Navigating Conversations with Teens


Navigating Conversations with Teens

by Elise Schuster
October 17, 2019
A mother hugs her teen as she folding laundry.

If you have a teenager you probably know it well: you used to have a child that would never stop talking and now everything is “fine” and “okay” and you wonder what’s going on in their lives. Although there are many things that teens are thinking about and experiencing that they do not want to share with their parents, one thing that many teens do want to talk about is birth control. 

How do I know this? I run an app called okayso. We are part of Power to Decide’s Innovation Next program and we provide a safe place for teens to ask questions about sex and mental health. We’ve answered over 7,000 questions from young people across the United States on a huge range of topics from healthy relationships to stress to STIs. But one of the most common things young people ask about is birth control.

Teens have a lot of questions about birth control. They want to protect themselves from pregnancy, but they often lack basic information about how it works, available methods, and how to get it. And, they do want to talk to their parents about it, but they are terrified. They assume (rightly or wrongly) that their parents will not be supportive and decide that figuring it out for themselves is a better option than sharing. 

If a teen feels like their parents might be supportive, then we help them figure out how to bring it up in a way that will have the best chance of success. Difficult conversations are hard! As adults, we’re often not very good at having them, so we coach teens on what to do. 

  • Step one: Decide what they want to say. Instead of blurting it out, we encourage teens to think about why they’re bringing this up and how to best communicate that.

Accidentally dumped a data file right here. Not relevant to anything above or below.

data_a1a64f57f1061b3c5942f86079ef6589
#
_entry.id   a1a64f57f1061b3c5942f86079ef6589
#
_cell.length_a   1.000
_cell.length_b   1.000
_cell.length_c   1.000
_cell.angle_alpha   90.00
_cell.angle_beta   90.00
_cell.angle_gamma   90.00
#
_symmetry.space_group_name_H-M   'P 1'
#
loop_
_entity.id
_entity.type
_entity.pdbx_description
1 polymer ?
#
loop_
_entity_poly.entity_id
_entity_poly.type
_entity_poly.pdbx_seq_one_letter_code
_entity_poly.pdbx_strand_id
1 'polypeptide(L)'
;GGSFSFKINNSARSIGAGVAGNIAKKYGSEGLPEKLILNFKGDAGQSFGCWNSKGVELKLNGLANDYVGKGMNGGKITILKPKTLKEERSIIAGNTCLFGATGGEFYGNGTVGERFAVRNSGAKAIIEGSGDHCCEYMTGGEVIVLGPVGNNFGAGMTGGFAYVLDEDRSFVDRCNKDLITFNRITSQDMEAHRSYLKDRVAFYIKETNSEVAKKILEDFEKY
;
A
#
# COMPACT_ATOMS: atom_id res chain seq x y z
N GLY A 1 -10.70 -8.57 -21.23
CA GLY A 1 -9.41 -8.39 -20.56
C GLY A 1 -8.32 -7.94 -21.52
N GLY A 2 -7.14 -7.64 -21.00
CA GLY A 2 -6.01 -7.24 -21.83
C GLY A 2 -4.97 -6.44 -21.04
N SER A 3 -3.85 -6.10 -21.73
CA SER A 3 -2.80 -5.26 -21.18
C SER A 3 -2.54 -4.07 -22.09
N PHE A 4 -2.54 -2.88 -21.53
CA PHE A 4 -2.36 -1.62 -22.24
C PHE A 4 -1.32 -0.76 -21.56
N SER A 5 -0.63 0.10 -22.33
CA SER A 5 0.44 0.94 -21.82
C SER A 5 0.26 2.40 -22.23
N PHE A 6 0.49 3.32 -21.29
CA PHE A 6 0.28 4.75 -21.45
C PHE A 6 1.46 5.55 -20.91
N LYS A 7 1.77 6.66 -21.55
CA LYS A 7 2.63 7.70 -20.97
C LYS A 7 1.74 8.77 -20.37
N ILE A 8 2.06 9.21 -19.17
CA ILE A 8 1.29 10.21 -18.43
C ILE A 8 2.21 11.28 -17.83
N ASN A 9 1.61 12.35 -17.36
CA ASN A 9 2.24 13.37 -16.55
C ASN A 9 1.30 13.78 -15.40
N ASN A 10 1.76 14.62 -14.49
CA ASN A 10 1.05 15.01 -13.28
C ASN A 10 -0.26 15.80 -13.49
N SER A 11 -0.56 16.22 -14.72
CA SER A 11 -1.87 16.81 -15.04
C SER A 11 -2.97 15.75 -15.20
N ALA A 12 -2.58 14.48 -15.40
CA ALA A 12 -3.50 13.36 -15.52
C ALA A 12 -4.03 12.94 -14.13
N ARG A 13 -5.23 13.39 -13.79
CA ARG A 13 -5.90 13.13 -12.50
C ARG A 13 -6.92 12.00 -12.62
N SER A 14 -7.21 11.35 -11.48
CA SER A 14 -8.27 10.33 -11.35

• Step two: Pick a good time and place. We help young people think through when their parents are most able to listen. If everyone is too tired at night or too rushed in the morning, what about a weekend afternoon? A soccer game, probably not a great place. A long’ish car ride? Might be perfect. 
  • Step three: Set the stage. We remind teens to start the conversation by saying they have something important to discuss. Sometimes teens forget that we aren’t mind readers - they need to get our attention by letting us know we really need to tune in to what they’re saying. And, it gives us time to emotionally prepare for whatever they’re about to say. 
  • Step four: Say their piece and let their parent(s) have their reaction. It’s unreasonable to assume that anyone can take in a piece of information this big and just roll with it. Although it’s old news to the teen, we help them remember that it might take their parent a bit to adjust.

What if you’re a supportive parent? How can you let your teen know that they can talk to you about birth control? To really open up the space you can:

  • Be blunt: Just come right out and say, “if you ever need birth control, I will help”. You might get an “omg, stop!” reaction, but I guarantee you they will hear it. 
  • Share: Talk about your own experiences with birth control.
  • Show: If you support organizations that provide birth control, be vocal about your beliefs.
  • Provide: Make sure your teen knows where to go for information. I love Bedsider (another program of Power to Decide) for all things birth control and Scarleteen for general information. okayso is also a great resource, of course - they’ll get personalized answers to all of their questions from trained and vetted experts. 

As you navigate these conversations with your teen remember that as hard as it might seem, it’s not about you. If you’re having trouble starting the conversation, you’re in luck because October is Let’s Talk Month and you can get tons of tips on how to talk to your teen here. No matter what, remember to take deep breaths and focus on what your teen feels and needs in that moment. If you can respond taking that into account, you will be on the right track. 

Elise Schuster is a sex educator, trainer, and youth developer and is the founder of okayso (, a free app that connects people with questions about sex to experts who provide personalized answers.